Third GROW Summer School ends, Innovation Contest winner announced


Another 30 young professionals and researchers join the ranks of the GROW alumni network as the third annual Summer School on Agrobiodiversity in a Changing Climate concludes. This year, participants tuned in to the virtual lessons from 18 countries across the globe. The course included lecturers from NaturaSi, IFOAM Organics International and Slow Food as well as a first ever innovation contest on “Improving smallholders’ livelihoods through agrobiodiversity and organic solutions.”

The GROW Summer School introduces students to the importance of biodiversity in agriculture – from its managament, to what it looks like on the ground, to its values as market drivers. GROW gives particular attention to agrobiodiversity’s role in enhancing the resilience and adaptability of cropping and farming systems to climate change. This is of particular relevance to mountain areas, where farmers preserve many of the rarest cultivars in functioning biodiverse agro-ecosystems.

In her closing remarks to participants, Mountain Partnership Secretariat (MPS) Coordinator Yuka Makino said, "I congratulate all of you for making it through these intense nine days. I hope that you will be able to immediately apply what you have learnt directly into your work in the field. And more importantly, I hope that you maintain the friendships and networks you have cultivated through this course and continue sharing your experiences with each other.”

The post-course survey revealed that many students found the course beneficial to their work and will be using the new skills they gained in their projects and research. Rommila Chandra, a Summer School student from India, shared, “GROW helped me understand adaptation mechanisms at local and regional levels for the exploration of livelihood opportunities through agrobiodiversity conservation and diversification. I have advanced my knowledge and thinking about the vulnerability and resilience of mountain ecosystems, with a view of developing future strategies for achieving the Sustainable Development Goals.”

In addition to the coursework, participants were invited to submit proposals for the innovation contest. "Small-scale organic family farming needs innovative ideas to get its due dignity and recognition in the run to feed the growing population while respecting the environment, people and animals," commented Carlo Murer from EcorNaturaSi, Italy’s largest organic food retailer.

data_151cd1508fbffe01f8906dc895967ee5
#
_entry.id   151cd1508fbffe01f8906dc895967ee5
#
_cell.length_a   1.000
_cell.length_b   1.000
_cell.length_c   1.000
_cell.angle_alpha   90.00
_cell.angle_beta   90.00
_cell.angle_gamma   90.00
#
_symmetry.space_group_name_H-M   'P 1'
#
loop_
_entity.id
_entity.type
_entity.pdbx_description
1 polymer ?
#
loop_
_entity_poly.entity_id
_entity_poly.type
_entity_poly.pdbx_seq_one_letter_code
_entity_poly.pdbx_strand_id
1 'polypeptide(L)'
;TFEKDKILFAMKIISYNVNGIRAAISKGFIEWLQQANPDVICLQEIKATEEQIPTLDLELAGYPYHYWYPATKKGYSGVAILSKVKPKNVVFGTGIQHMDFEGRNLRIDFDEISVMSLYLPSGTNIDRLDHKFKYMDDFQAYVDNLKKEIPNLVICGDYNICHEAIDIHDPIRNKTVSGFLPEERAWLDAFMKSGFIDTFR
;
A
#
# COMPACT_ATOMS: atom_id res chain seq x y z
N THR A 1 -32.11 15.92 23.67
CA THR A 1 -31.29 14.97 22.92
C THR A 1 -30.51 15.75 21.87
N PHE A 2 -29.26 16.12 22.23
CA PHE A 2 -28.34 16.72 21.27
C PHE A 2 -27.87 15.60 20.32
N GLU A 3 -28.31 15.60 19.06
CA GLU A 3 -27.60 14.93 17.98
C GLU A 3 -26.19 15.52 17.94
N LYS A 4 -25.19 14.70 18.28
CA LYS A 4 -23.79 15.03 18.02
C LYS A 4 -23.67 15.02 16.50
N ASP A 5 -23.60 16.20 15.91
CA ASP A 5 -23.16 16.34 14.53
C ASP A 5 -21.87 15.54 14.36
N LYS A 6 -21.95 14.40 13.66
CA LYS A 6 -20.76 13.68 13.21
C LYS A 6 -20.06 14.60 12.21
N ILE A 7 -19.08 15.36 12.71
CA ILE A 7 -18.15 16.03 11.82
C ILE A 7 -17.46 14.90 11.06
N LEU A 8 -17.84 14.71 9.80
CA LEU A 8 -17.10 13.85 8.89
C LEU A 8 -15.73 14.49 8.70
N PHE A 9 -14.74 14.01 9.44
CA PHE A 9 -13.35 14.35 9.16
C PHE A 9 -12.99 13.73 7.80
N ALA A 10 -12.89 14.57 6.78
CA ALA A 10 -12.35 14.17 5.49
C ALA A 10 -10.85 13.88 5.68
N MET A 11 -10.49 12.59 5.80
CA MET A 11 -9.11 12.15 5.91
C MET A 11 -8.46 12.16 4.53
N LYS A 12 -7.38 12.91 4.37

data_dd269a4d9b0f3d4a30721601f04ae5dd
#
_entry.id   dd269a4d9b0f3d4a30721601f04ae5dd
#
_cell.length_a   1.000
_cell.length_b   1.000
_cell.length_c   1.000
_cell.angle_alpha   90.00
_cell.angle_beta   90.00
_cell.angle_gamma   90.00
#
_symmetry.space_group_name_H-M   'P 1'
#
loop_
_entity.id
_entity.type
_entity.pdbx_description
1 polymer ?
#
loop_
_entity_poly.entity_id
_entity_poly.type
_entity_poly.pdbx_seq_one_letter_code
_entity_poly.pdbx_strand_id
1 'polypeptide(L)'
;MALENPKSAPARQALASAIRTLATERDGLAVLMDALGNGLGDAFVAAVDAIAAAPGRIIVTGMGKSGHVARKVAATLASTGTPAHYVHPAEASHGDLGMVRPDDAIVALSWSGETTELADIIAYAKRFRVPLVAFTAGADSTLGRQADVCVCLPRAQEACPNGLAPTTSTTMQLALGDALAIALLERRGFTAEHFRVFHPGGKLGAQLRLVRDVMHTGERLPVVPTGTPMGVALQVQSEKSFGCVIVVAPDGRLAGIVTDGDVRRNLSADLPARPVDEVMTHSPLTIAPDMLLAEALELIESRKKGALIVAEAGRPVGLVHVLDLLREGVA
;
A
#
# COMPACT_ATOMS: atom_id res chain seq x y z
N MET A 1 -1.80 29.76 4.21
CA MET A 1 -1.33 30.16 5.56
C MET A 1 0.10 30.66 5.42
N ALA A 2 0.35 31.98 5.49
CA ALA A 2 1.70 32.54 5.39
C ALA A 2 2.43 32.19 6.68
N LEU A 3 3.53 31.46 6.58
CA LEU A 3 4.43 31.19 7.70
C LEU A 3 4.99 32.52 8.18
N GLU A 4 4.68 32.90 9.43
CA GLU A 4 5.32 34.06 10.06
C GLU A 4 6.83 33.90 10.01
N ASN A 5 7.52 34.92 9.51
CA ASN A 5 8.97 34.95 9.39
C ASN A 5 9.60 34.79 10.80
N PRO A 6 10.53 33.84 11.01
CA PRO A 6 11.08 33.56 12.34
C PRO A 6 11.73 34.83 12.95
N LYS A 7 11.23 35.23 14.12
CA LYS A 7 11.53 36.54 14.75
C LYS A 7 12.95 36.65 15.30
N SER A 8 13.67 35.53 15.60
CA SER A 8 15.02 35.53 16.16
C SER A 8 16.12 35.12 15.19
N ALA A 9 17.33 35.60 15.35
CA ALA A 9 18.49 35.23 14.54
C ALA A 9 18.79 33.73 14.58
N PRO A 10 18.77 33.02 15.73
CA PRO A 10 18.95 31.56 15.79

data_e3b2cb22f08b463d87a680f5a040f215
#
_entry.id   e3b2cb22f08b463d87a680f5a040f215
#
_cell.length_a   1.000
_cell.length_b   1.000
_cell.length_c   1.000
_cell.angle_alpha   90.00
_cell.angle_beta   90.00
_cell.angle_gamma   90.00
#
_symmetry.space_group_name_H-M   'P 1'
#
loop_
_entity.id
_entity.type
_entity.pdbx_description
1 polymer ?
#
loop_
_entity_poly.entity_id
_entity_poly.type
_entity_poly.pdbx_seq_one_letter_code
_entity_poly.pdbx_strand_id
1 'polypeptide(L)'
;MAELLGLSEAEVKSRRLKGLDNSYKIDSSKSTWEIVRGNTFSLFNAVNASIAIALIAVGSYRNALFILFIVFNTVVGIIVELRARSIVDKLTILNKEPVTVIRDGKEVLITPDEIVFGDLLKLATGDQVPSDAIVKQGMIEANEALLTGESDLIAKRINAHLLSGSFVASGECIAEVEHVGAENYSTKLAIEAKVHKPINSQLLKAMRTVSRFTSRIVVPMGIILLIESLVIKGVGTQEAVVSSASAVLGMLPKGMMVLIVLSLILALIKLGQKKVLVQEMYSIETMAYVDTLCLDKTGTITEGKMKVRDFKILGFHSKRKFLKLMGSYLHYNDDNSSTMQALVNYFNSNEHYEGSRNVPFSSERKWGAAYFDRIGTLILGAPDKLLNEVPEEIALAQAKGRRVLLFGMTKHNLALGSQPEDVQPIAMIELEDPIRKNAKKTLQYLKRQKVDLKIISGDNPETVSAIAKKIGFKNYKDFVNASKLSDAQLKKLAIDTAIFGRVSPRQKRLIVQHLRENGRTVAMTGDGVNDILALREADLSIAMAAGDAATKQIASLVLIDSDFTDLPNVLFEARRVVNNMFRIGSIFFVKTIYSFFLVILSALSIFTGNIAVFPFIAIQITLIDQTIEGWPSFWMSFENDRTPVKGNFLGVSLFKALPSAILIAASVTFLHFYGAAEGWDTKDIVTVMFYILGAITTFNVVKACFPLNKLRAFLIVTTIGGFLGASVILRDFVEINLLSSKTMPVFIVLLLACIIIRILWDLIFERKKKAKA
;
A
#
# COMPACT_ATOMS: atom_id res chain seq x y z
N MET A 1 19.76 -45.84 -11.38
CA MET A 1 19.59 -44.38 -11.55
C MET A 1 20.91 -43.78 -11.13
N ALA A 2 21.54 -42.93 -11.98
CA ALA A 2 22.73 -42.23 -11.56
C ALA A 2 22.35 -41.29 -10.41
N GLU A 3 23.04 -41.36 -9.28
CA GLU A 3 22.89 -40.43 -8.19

Matthew Purkis from South Africa won the contest's Selection Committee Award with his proposal for developing a mobile app called Umlimi, designed for data collection and value chain development specifically focused on participatory guarantee systems (PGS) and agrobiodiversity.

"The Umlimi app has been designed and developed to connect and showcase the power of organic production and PGS. The opportunity to present the app to the Summer School has given it more credibility by winning the Innovation Challenge. We will integrate the biodiversity mapping into the surveys and contribute to the biodiversity data collection in South Africa and into the Southern African Development Community region," he said. Purkis will receive EUR 1000, offered by NaturaSì, as well as kick-off technical assistance to implement his proposal.

Additionally, Carolina Zamorano-Montañez won the Audience Award for her proposal on weeds as soil cover in small banana and plantain crops in Colombia, and will also receive kick-off technical assistance to implement her proposal.

The Summer School was organized by the MPS, in collaboration with Sapienza University of Rome and the Alliance of Bioversity International and the International Center for Tropical Agriculture. Technical support is provided by the Food and Agriculture Organization of the United Nations. Sponsors and partners of the summer school included the Italian Development Cooperation, NaturaSì, Slow Food and IFOAM-Organics International and Platform for Agrobiodiversity Research.

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